If we act in a wrong spirit, we shall bring little glory to God, do little good to our fellow-creatures, and procure neither honor nor comfort to ourselves. If you can be content with showing your wit, and gaining the laugh on your side, you have an easy task; but I hope you have a far nobler aim, and that, sensible of the solemn importance of Gospel truths, and the compassion due to the souls of men, you would rather be a means of removing prejudices in a single instance, than obtain the empty applause of thousands. Go forth, therefore, in the name and strength of the Lord Almighty, speaking the truth in love; and may he give you a witness in many hearts, that you are taught of God, and favored with the unction of his Holy Spirit.

7 comments:

Steve Burlew said...

Ha. It looks as if I've stumbled across both of your blogs this morning. Anyway, again, thanks for the mention and keep enjoying The Letters of John Newton.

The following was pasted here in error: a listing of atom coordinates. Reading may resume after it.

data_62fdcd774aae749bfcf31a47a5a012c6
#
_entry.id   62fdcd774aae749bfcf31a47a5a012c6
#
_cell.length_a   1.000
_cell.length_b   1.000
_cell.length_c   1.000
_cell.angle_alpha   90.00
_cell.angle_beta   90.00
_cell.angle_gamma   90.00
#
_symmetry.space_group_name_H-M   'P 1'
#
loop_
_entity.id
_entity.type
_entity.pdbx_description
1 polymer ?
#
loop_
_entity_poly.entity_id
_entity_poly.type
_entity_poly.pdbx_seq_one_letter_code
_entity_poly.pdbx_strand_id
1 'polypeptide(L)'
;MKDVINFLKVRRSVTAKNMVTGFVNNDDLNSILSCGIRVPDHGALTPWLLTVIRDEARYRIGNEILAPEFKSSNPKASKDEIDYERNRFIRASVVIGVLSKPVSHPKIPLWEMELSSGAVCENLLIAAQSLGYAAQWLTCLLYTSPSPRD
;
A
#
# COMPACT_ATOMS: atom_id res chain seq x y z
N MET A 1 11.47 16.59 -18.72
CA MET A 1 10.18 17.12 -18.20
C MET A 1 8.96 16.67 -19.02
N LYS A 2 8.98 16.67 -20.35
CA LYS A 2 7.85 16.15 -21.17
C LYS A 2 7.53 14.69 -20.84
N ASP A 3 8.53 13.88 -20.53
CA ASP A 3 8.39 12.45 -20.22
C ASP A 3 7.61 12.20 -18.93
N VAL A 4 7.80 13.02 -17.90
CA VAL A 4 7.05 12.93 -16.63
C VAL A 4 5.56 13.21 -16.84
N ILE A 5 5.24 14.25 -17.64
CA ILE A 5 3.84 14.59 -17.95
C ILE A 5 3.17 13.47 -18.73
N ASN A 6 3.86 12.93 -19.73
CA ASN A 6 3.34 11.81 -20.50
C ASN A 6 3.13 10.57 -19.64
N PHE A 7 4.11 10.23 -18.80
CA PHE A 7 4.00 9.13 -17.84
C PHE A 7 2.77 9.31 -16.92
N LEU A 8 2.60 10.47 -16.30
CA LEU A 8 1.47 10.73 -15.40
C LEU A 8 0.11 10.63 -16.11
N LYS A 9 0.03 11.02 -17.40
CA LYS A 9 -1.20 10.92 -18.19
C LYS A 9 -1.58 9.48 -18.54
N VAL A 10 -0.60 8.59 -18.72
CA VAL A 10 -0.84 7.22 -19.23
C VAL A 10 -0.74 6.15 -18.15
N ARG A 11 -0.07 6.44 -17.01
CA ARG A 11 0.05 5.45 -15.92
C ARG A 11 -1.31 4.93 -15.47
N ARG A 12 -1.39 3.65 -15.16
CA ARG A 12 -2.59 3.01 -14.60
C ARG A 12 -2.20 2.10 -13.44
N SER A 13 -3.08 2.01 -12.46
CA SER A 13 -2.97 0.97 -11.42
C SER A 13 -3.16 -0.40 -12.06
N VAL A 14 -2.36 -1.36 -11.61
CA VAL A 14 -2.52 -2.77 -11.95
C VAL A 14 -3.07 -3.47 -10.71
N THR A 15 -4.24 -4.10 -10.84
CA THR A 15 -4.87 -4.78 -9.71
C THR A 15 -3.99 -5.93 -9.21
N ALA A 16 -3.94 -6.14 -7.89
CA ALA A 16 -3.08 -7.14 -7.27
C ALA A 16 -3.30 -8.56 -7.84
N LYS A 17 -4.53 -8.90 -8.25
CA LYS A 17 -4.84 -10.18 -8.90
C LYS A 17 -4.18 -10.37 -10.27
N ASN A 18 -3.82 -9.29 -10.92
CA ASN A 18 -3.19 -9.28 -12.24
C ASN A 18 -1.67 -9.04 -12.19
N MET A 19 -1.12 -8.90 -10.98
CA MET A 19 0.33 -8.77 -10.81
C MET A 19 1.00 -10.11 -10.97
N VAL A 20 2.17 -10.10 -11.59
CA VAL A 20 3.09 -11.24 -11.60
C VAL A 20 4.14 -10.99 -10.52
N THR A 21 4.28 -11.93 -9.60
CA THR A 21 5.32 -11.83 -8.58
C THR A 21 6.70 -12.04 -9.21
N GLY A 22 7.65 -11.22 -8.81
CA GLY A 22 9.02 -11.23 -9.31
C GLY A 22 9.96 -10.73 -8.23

Steve
www.trophiesofhisgrace.blogspot.com

Doug McMasters said...

They are wonderful, thank you for all the helpful material from the Banner of Truth.

Ray said...

Pastor Doug,

This is quite timely for me. I've entered into a debate on this specific topic with a chrisitan brother. Also, I'm dabbling in posting my own comments on the web, and I would do well to respect the words of Newton.

Ray from Calf.

Ebeth said...

If I only knew how to link this to my blogs

Doug McMasters said...

Ray: I think Newton's words are timely for us all--we really struggle in this. Fulness of grace and truth is wonderfully a characteristic of our Lord Jesus (John 1) and I am so thankful I can look to His righteousness and death to cover my lack. But, I do cry, "O to be like Thee, blessed Redeemer!"